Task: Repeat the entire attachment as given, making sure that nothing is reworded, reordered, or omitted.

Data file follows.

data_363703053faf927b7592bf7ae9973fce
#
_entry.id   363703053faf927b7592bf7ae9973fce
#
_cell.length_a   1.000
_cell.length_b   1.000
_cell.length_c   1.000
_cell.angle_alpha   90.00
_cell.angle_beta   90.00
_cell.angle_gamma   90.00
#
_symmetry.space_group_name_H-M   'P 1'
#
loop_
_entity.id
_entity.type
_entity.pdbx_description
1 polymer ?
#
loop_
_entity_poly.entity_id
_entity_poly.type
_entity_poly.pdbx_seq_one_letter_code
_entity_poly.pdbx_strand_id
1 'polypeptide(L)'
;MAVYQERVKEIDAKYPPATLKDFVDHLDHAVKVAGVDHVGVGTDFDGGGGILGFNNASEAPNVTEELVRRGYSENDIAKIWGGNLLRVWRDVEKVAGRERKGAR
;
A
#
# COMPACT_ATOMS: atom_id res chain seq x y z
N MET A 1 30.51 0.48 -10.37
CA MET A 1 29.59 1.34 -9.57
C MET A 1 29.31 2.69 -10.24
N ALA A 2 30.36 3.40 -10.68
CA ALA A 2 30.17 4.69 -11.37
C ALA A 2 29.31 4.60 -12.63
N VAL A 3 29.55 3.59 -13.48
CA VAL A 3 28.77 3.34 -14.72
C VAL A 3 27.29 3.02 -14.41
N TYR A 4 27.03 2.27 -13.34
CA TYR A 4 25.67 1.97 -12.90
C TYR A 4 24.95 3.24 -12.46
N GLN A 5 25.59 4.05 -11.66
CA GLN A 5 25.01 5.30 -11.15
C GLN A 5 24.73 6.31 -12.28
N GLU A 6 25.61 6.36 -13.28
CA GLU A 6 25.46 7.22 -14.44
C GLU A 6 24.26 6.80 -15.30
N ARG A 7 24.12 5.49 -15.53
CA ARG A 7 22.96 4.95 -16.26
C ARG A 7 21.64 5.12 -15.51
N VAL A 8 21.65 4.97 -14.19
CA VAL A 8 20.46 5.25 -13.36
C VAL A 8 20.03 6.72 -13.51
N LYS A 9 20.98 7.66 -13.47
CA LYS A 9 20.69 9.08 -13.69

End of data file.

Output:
data_363703053faf927b7592bf7ae9973fce
#
_entry.id   363703053faf927b7592bf7ae9973fce
#
_cell.length_a   1.000
_cell.length_b   1.000
_cell.length_c   1.000
_cell.angle_alpha   90.00
_cell.angle_beta   90.00
_cell.angle_gamma   90.00
#
_symmetry.space_group_name_H-M   'P 1'
#
loop_
_entity.id
_entity.type
_entity.pdbx_description
1 polymer ?
#
loop_
_entity_poly.entity_id
_entity_poly.type
_entity_poly.pdbx_seq_one_letter_code
_entity_poly.pdbx_strand_id
1 'polypeptide(L)'
;MAVYQERVKEIDAKYPPATLKDFVDHLDHAVKVAGVDHVGVGTDFDGGGGILGFNNASEAPNVTEELVRRGYSENDIAKIWGGNLLRVWRDVEKVAGRERKGAR
;
A
#
# COMPACT_ATOMS: atom_id res chain seq x y z
N MET A 1 30.51 0.48 -10.37
CA MET A 1 29.59 1.34 -9.57
C MET A 1 29.31 2.69 -10.24
N ALA A 2 30.36 3.40 -10.68
CA ALA A 2 30.17 4.69 -11.37
C ALA A 2 29.31 4.60 -12.63
N VAL A 3 29.55 3.59 -13.48
CA VAL A 3 28.77 3.34 -14.72
C VAL A 3 27.29 3.02 -14.41
N TYR A 4 27.03 2.27 -13.34
CA TYR A 4 25.67 1.97 -12.90
C TYR A 4 24.95 3.24 -12.46
N GLN A 5 25.59 4.05 -11.66
CA GLN A 5 25.01 5.30 -11.15
C GLN A 5 24.73 6.31 -12.28
N GLU A 6 25.61 6.36 -13.28
CA GLU A 6 25.46 7.22 -14.44
C GLU A 6 24.26 6.80 -15.30
N ARG A 7 24.12 5.49 -15.53
CA ARG A 7 22.96 4.95 -16.26
C ARG A 7 21.64 5.12 -15.51
N VAL A 8 21.65 4.97 -14.19
CA VAL A 8 20.46 5.25 -13.36
C VAL A 8 20.03 6.72 -13.51
N LYS A 9 20.98 7.66 -13.47
CA LYS A 9 20.69 9.08 -13.69